So you can't avoid it any longer, you need to get your head shot updated. That grainy old picture just doesn't communicate the right professional image and let's face it, was taken ten years ago. You've changed and fashions have moved on and it just won't do anymore. If you are like 90%+ of the population you dread having a formal picture taken as much or more than a trip to the dentist for a root canal filling! I would certainly prefer the latter and am infinitely more comfortable behind the camera than in front of it.

I've photographed lots of different people over the years and have also had to face up to having my own portrait done and have amassed a number of hints and tricks to make the experience more pleasant and to ensure that you end up with a portrait you are pleased with.

What to wear (and what not to!)
  • A head shot usually means head and shoulders, usually to around chest level, so pay particular attention to what is worn in this area.
  • Think about the image you want to project. Usually for a business head shot this will be professional business clothes but it depends on the profession you are in. In this shot Maura has chosen a slightly softer but still smart look - she is a collaborative solicitor and wanted to appear approachable and professional but not stuffy so opted not to wear a business suit.
  • Wear something you feel good and comfortable in. Avoid tight fitting clothes and clothes that wrinkle and crease easily.
  • Avoid busy patterns, logos or overpowering bright colours. Reds, yellows and oranges can reflect a colour cast onto your skin and should be avoided. Pastel or nude / skin colours can make you look washed out. Colours that match your eyes are good.
  • Avoid fussy scarves and collars. Simple is usually better. Jewellery is OK as long as it is understated. Don't wear anything that will date your picture too quickly.
  • Go for 3/4 or full length sleeves rather than bare arms. Bare skin distracts attention away from your face and unless your arms are tanned and toned (and mine aren't!) then it doesn't look great.
  • V neck jumpers are generally quite flattering as they elongate the neck. Avoid polo or roll neck tops.
  • If you need a full length shot rather than a head shot, then wear tops and bottoms in the same colour. Avoid strongly contrasting colours i.e. white top and black bottoms, as this cuts you in half and makes you look shorter.
What about make up and hair?
  • If you know you look good then you'll feel good too and that will show at the photo shoot. There's no need to book a full makeover, especially as you might end up not looking and feeling like you! But this is a personal choice, some people feel better if they've had their hair and make up done and others are happy to do their own.
  • If you have long hair you could do some shots with your hair tied back and some with it down. 
  • Wear what make up you would normally wear for a evening out - and we're talking a meal out not a full on Christmas party! Avoid lip gloss and anything too shimmery.
"I feel really uncomfortable posing for my photo".

Don't we all! But any good photographer will know how to make you feel relaxed and how to pose you in ways that flatter you. Here are some tips to make sure your best side is captured:

  • We all feel uncomfortable just standing in front of the camera - how should we stand, what should we do with our hands? To avoid feeling so awkward lean against something if possible and you will feel much more relaxed.
  • Try not to stand full on to the camera, instead stand at an angle, with your hips and shoulders on a slight diagonal and turn your head towards the photographer. If it's for a full length shot, then put your weight on your back leg and bend your front leg slightly, toe pointed towards the photographer.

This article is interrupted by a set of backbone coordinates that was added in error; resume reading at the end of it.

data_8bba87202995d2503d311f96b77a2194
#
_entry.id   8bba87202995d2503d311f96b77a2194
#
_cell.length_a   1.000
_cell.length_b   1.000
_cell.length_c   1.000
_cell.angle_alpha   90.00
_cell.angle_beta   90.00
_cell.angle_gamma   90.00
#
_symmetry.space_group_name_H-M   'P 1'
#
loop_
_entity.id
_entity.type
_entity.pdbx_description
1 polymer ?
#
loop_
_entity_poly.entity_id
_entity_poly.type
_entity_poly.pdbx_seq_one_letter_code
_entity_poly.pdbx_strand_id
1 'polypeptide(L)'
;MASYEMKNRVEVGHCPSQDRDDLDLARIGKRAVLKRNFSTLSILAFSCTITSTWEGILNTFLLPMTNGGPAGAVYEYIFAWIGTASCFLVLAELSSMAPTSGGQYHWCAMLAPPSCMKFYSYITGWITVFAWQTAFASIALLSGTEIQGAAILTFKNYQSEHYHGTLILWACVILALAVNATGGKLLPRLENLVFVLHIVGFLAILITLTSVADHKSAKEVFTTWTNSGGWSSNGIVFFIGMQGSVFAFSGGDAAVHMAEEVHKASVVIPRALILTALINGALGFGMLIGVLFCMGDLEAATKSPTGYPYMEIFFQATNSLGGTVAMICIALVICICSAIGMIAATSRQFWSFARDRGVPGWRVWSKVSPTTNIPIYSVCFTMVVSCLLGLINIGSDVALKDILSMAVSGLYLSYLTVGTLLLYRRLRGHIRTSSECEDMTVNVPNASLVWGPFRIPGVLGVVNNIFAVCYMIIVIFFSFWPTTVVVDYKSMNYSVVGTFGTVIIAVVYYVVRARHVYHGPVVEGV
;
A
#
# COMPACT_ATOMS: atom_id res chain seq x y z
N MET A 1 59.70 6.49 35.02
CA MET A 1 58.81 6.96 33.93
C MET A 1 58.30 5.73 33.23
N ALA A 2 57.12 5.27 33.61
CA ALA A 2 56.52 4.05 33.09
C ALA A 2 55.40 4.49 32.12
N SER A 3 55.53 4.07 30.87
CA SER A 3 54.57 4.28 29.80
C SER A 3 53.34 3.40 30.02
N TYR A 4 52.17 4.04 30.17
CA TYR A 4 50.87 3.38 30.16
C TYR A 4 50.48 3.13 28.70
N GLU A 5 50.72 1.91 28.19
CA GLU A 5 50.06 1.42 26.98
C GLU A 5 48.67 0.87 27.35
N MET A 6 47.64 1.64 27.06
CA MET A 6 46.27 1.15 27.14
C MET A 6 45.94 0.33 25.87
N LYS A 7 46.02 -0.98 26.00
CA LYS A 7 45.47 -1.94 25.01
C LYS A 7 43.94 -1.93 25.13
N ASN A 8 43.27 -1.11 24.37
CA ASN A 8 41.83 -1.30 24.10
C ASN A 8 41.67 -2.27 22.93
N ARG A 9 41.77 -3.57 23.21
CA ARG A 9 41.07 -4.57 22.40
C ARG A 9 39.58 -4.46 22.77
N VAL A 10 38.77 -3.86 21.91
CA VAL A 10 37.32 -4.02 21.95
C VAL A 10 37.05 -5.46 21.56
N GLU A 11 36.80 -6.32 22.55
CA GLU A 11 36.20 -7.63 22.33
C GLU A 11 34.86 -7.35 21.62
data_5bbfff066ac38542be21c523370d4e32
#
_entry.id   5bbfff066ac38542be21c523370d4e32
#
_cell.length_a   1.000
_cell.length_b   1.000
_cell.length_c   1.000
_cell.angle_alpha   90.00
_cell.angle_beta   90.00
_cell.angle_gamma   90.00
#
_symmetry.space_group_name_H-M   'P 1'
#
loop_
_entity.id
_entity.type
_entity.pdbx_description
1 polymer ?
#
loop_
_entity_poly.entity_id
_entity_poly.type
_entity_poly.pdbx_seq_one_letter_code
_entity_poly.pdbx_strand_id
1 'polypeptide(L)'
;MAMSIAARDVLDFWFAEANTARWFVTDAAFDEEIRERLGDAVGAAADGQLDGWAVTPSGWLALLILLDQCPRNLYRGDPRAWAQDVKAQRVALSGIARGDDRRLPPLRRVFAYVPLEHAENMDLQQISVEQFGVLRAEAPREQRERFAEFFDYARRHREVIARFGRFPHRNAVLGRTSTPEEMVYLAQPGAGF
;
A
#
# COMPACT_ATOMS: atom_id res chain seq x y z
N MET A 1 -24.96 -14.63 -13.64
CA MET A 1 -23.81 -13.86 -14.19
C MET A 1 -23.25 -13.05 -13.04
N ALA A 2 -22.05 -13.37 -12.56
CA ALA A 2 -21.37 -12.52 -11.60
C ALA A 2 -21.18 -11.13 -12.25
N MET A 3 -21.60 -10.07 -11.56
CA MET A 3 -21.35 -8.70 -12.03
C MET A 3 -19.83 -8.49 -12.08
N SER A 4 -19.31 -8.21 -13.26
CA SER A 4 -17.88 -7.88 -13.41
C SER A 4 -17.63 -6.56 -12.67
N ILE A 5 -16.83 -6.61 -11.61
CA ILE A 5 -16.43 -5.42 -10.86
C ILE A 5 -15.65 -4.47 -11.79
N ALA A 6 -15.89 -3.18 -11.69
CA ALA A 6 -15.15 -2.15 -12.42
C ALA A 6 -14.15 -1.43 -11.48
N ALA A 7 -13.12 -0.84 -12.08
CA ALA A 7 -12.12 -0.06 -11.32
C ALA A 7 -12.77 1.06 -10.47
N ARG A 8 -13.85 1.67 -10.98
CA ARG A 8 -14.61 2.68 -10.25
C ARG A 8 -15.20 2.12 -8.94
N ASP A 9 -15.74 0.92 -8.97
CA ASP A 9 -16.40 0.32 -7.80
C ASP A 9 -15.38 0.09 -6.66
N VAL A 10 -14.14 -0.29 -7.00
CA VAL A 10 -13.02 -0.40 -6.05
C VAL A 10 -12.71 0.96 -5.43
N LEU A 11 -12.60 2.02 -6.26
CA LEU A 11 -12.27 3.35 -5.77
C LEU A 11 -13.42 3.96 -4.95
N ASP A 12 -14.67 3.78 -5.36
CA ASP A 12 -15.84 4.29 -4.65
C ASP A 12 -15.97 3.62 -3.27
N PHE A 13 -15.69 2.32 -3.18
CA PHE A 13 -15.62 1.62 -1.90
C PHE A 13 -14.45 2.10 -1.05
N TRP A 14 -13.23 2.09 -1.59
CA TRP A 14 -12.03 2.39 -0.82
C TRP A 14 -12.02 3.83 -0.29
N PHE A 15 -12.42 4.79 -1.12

• Where possible I get people to sit down on a chair as this is often much more relaxing for them. It also enables me to shoot from above, getting the model to look up slightly which is often more flattering.
  • Sitting "cowboy" style on a chair (astride it backwards) works well, giving you somewhere to rest your hands and getting you to lean forward.
Top Secret Tip
  • To avoid those double chins (we all have them especially when we smile!) then try this little tip: point your chin down and then jut it out forward - this tightens the jaw line.  The photographer is shooting you from face on, not from the side so although this feels unnatural it really works! Try it in front of the mirror.
Backgrounds

The decision whether to go for a plain background or a natural one depends on you and sometimes on restrictions imposed on you. In the shot below a graduated grey background was required to match existing head shots of business colleagues on the company web site.


Where possible I prefer neutral, natural backgrounds that complement the image the client is looking for  - complimentary colours, nothing distracting in the background to draw the eye away from the face. In the image below I purposely included the urban background but made sure that it was out of focus so as not to be distracting.


In some cases you can hint at the working environment but always ensuring it isn't a distraction.

And in this next shot we styled it so that the client was lying down amid hundreds of toy white rabbits. It's still suitable as a head shot but has a much more informal feel and is suitable for PR purposes.


A little extra help...

I edit every shot in post production and make sure that the client looks at his or her very best. I remove blemishes and imperfections, reduce wrinkles, slightly brighten eyes and teeth and even slim faces a little. We're not talking L'Oreal airbrushing, my intention is that the client will look at the picture and say "Wow, that's a really nice shot of me!" but not be able to put their finger on exactly what I've done!

What happens after the shoot?

Everyone works slightly differently, but I usually select a number of final images, do an initial edit on them and then send them across as low resolution files to the client who will select two to three they wish to use. I then provide fully edited high resolution JPEG files.

Who owns the copyright to the final images? 

It's usual for the photographer to retain the copyright for the images but to grant you full business usage.

By Jane Burkinshaw. Share this post by clicking on one of the Share buttons on the right hand side. I'd love to hear your comments too!